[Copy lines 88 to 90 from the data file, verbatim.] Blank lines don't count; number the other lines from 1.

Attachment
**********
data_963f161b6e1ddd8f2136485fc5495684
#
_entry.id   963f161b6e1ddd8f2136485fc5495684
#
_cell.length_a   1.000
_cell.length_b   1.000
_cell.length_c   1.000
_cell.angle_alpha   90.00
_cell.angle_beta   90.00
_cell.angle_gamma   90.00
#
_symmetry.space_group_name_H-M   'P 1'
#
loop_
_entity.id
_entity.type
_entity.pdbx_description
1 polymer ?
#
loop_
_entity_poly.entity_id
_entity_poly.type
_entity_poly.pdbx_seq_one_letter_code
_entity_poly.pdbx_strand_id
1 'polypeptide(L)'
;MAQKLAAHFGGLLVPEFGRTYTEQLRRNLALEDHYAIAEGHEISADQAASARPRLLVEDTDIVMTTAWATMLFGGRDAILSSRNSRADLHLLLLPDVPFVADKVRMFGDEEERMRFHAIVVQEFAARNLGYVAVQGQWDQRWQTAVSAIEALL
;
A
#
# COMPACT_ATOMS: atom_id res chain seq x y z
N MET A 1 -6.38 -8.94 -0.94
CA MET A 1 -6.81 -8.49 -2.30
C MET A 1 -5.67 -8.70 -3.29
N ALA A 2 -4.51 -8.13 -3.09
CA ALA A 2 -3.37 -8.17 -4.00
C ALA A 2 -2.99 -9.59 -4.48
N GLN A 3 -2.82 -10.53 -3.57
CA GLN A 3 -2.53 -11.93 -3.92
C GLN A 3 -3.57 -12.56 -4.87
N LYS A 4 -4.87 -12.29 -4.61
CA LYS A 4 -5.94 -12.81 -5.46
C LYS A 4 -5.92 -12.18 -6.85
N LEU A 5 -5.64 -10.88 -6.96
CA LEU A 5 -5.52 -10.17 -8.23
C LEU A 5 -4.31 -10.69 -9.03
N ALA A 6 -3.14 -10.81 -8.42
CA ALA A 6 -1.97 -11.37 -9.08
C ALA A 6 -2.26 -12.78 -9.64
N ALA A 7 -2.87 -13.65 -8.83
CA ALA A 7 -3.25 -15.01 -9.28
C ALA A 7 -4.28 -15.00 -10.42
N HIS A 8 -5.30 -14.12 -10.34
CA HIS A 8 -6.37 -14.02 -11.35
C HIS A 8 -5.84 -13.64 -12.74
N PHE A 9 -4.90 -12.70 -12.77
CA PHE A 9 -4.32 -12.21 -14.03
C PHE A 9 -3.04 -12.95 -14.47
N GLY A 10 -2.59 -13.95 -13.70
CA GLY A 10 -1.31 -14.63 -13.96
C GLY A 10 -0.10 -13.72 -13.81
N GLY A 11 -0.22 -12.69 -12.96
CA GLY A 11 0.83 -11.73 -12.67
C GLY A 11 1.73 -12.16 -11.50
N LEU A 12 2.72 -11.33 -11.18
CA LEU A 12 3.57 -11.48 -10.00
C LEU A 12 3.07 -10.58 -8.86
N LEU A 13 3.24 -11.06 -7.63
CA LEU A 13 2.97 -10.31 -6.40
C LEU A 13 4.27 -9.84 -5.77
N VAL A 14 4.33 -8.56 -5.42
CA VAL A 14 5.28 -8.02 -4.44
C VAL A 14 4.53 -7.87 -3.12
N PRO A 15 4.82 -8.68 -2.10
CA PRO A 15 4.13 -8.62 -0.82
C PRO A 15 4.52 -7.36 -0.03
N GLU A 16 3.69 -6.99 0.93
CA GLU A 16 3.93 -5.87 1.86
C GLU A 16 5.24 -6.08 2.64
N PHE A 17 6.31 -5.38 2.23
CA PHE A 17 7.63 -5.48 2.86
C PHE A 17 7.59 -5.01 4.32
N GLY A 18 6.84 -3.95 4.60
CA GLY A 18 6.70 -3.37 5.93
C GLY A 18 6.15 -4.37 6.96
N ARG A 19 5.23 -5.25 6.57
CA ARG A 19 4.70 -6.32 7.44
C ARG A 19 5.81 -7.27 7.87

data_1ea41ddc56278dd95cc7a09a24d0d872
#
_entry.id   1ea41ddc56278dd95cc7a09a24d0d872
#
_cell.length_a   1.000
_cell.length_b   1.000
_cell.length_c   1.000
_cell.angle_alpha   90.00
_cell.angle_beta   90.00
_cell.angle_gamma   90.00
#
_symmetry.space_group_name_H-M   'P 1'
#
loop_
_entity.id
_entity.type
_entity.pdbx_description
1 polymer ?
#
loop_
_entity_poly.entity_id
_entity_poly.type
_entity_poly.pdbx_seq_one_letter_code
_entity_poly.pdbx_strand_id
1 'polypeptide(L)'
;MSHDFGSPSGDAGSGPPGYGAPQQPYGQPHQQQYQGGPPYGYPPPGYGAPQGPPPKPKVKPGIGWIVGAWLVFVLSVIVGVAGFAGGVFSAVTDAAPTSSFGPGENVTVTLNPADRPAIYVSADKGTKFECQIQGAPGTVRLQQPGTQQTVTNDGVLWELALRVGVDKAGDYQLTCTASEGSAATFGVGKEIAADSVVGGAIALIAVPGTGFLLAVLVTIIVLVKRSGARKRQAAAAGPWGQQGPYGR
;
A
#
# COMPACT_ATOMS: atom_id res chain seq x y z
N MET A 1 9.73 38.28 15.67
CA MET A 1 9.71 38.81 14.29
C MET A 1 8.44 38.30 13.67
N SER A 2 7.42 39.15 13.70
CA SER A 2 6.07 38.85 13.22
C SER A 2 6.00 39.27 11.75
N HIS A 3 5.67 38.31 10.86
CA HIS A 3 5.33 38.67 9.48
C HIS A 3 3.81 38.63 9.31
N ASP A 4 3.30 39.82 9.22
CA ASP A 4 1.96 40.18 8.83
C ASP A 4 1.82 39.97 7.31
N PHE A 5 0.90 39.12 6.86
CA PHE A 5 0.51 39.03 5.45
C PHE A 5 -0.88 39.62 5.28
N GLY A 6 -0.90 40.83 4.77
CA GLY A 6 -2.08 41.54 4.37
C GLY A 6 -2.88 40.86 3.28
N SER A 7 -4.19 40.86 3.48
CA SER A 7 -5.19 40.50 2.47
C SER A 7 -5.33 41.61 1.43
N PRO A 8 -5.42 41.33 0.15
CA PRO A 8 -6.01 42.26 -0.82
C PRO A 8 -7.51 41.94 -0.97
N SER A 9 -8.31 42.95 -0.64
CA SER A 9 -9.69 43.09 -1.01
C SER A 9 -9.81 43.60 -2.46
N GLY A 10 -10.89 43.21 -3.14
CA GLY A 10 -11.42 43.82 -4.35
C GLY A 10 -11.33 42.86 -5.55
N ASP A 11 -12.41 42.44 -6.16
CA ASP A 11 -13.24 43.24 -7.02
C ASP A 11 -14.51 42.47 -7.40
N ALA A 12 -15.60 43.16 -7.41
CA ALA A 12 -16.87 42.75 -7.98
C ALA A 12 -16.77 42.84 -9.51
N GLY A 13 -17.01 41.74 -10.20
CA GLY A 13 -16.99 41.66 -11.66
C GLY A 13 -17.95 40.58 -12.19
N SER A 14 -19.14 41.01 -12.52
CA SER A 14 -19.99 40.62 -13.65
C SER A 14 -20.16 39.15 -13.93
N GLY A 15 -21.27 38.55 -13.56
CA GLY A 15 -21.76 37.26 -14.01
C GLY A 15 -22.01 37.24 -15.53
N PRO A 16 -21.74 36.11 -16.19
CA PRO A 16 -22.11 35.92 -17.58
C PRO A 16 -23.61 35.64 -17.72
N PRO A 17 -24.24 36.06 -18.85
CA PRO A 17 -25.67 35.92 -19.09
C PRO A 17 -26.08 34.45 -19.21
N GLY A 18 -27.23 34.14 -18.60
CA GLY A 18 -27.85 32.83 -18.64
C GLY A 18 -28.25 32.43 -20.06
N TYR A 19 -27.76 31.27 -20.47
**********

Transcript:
data_1ea41ddc56278dd95cc7a09a24d0d872
#
_entry.id   1ea41ddc56278dd95cc7a09a24d0d872